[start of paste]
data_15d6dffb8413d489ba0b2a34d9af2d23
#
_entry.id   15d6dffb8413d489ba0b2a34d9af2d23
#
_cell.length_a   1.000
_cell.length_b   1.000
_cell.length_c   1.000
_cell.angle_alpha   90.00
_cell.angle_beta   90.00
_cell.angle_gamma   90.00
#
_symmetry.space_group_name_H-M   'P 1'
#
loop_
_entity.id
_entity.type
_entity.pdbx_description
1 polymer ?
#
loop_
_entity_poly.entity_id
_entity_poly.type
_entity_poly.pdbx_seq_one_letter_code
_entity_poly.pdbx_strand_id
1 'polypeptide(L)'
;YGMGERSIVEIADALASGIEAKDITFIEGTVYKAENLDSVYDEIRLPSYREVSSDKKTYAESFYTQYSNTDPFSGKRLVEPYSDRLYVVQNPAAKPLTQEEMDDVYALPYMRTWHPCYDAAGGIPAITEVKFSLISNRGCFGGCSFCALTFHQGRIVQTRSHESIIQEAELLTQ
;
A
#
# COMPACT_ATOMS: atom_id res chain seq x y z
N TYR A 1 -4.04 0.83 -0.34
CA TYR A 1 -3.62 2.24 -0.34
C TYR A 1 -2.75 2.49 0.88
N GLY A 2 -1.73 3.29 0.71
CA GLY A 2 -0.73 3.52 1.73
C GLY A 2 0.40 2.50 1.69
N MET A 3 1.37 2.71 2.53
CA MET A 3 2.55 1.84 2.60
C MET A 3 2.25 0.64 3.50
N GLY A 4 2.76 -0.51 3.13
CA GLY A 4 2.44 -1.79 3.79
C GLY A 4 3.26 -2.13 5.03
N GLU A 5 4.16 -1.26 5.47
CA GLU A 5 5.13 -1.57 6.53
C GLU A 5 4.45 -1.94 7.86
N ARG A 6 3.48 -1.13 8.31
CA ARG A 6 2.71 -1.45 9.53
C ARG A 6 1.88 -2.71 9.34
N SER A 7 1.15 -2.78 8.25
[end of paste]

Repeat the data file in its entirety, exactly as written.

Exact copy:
data_15d6dffb8413d489ba0b2a34d9af2d23
#
_entry.id   15d6dffb8413d489ba0b2a34d9af2d23
#
_cell.length_a   1.000
_cell.length_b   1.000
_cell.length_c   1.000
_cell.angle_alpha   90.00
_cell.angle_beta   90.00
_cell.angle_gamma   90.00
#
_symmetry.space_group_name_H-M   'P 1'
#
loop_
_entity.id
_entity.type
_entity.pdbx_description
1 polymer ?
#
loop_
_entity_poly.entity_id
_entity_poly.type
_entity_poly.pdbx_seq_one_letter_code
_entity_poly.pdbx_strand_id
1 'polypeptide(L)'
;YGMGERSIVEIADALASGIEAKDITFIEGTVYKAENLDSVYDEIRLPSYREVSSDKKTYAESFYTQYSNTDPFSGKRLVEPYSDRLYVVQNPAAKPLTQEEMDDVYALPYMRTWHPCYDAAGGIPAITEVKFSLISNRGCFGGCSFCALTFHQGRIVQTRSHESIIQEAELLTQ
;
A
#
# COMPACT_ATOMS: atom_id res chain seq x y z
N TYR A 1 -4.04 0.83 -0.34
CA TYR A 1 -3.62 2.24 -0.34
C TYR A 1 -2.75 2.49 0.88
N GLY A 2 -1.73 3.29 0.71
CA GLY A 2 -0.73 3.52 1.73
C GLY A 2 0.40 2.50 1.69
N MET A 3 1.37 2.71 2.53
CA MET A 3 2.55 1.84 2.60
C MET A 3 2.25 0.64 3.50
N GLY A 4 2.76 -0.51 3.13
CA GLY A 4 2.44 -1.79 3.79
C GLY A 4 3.26 -2.13 5.03
N GLU A 5 4.16 -1.26 5.47
CA GLU A 5 5.13 -1.57 6.53
C GLU A 5 4.45 -1.94 7.86
N ARG A 6 3.48 -1.13 8.31
CA ARG A 6 2.71 -1.45 9.53
C ARG A 6 1.88 -2.71 9.34
N SER A 7 1.15 -2.78 8.25